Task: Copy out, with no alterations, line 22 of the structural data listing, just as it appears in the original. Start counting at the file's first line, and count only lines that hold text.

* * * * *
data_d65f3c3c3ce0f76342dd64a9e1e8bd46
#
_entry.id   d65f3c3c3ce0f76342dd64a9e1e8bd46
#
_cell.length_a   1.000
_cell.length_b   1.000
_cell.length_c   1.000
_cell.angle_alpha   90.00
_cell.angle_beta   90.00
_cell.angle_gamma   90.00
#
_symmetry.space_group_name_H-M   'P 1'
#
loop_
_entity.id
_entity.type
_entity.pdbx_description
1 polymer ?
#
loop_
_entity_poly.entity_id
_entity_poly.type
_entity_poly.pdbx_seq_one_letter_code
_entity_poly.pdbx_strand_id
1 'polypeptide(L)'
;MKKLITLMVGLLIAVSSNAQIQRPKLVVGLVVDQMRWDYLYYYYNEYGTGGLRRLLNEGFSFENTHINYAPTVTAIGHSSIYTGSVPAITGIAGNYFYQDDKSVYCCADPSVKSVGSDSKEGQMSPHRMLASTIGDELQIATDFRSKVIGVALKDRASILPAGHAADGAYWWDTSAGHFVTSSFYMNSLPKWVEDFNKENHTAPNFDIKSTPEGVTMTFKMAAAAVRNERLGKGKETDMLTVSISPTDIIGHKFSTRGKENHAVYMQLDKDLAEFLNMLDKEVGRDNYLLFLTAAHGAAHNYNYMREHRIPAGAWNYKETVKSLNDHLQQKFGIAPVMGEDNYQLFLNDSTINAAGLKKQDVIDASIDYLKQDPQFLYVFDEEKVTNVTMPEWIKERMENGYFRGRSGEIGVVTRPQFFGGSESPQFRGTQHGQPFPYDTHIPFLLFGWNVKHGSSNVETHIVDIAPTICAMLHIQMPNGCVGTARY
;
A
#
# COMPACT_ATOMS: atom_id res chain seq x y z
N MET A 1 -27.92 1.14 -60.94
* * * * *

_entity_poly.type